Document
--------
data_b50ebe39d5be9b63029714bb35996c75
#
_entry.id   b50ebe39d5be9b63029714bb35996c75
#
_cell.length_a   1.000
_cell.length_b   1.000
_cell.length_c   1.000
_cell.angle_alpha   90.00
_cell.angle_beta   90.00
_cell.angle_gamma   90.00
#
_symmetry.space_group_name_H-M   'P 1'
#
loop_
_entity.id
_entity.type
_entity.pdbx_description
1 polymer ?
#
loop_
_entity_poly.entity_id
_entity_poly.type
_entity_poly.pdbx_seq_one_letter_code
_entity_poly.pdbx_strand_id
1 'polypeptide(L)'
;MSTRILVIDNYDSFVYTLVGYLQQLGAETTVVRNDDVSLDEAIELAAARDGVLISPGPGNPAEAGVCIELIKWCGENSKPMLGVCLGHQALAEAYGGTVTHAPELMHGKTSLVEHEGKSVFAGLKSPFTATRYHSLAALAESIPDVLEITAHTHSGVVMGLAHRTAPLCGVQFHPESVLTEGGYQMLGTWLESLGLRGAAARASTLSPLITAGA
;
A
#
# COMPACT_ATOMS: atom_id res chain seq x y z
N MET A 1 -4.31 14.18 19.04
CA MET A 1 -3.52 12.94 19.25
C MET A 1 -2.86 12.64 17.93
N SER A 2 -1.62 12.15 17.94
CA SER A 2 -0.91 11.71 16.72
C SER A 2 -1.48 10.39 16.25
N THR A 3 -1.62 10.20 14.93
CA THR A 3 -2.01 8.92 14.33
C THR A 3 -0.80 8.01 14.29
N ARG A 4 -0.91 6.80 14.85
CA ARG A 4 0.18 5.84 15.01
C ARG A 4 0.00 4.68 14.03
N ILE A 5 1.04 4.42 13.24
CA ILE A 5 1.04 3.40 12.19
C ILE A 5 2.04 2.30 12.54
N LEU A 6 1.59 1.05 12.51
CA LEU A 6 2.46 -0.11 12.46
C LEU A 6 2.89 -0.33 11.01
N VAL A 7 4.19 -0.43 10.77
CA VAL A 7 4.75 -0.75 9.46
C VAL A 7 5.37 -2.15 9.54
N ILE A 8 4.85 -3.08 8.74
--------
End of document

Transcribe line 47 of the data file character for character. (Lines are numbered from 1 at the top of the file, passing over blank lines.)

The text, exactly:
CA LEU A 6 2.46 -0.11 12.46